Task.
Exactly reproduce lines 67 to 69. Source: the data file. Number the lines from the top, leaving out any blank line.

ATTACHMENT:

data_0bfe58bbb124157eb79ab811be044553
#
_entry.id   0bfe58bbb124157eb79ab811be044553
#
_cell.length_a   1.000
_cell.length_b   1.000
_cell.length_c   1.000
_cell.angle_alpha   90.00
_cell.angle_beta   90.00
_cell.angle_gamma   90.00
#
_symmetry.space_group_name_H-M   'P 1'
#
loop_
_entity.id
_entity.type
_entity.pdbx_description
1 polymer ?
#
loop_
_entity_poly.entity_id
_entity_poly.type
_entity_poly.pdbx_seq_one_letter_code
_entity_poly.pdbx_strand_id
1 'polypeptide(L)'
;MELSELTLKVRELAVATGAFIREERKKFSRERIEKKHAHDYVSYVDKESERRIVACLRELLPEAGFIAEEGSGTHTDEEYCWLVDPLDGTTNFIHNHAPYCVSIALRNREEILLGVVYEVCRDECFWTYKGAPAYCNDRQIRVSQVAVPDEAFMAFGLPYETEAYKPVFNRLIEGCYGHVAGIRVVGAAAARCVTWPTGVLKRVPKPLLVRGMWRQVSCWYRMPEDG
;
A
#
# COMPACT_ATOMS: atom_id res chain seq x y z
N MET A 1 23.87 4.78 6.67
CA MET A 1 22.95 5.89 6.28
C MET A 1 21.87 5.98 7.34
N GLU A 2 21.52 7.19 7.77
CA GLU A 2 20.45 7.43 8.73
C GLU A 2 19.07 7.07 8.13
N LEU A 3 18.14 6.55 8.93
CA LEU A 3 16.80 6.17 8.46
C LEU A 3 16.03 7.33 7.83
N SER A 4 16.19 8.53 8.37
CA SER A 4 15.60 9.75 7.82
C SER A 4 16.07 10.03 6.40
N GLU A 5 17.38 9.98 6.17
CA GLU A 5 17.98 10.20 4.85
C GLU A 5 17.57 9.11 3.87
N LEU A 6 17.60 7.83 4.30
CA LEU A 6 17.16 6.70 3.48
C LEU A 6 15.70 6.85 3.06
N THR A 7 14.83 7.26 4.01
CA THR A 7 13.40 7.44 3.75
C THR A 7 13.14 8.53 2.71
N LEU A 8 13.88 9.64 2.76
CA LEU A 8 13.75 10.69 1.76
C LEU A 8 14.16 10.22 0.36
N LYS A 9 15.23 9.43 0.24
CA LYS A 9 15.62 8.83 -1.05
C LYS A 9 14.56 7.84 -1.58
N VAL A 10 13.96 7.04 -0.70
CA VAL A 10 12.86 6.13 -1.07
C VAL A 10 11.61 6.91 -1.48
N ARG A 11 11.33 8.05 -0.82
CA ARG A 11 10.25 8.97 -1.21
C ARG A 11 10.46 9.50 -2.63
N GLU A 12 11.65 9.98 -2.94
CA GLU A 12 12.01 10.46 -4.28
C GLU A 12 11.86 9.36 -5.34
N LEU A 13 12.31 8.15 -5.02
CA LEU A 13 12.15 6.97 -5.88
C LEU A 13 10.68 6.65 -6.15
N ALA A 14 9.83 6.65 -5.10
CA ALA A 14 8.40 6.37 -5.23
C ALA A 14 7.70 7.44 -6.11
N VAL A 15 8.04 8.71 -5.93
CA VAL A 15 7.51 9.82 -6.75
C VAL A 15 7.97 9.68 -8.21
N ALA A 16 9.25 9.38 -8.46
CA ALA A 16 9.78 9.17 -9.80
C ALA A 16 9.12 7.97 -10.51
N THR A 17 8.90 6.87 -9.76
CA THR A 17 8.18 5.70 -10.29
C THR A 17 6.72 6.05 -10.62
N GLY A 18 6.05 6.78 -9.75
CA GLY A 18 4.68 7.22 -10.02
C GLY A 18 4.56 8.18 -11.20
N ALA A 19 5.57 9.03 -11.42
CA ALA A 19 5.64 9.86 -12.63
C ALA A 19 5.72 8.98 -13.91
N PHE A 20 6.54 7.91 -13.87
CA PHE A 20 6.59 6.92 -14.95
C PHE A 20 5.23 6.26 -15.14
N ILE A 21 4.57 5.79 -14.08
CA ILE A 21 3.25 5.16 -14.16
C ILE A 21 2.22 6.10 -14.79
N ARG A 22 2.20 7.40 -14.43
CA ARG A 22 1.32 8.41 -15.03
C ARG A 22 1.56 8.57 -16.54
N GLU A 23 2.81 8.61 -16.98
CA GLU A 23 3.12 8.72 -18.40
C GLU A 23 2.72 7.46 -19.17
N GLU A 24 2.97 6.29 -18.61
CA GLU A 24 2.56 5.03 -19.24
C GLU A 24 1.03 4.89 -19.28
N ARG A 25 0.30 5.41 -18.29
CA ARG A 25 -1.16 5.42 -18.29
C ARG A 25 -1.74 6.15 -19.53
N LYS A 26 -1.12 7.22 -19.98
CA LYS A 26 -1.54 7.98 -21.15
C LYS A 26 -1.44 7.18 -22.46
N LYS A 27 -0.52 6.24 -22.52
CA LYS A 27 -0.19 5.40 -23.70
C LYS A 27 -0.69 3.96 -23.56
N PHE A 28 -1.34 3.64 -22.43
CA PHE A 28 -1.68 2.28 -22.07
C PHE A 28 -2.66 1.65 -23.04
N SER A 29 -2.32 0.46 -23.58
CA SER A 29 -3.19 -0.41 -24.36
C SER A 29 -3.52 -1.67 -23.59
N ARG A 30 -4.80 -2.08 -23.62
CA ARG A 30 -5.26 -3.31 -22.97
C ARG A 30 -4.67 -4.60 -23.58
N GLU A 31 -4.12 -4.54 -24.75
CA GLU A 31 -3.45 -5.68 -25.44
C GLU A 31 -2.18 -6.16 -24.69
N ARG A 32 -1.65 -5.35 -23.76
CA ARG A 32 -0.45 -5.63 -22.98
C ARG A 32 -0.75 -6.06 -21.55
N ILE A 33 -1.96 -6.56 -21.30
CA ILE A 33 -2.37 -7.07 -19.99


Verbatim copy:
N LEU A 13 12.31 8.15 -5.02
CA LEU A 13 12.15 6.97 -5.88
C LEU A 13 10.68 6.65 -6.15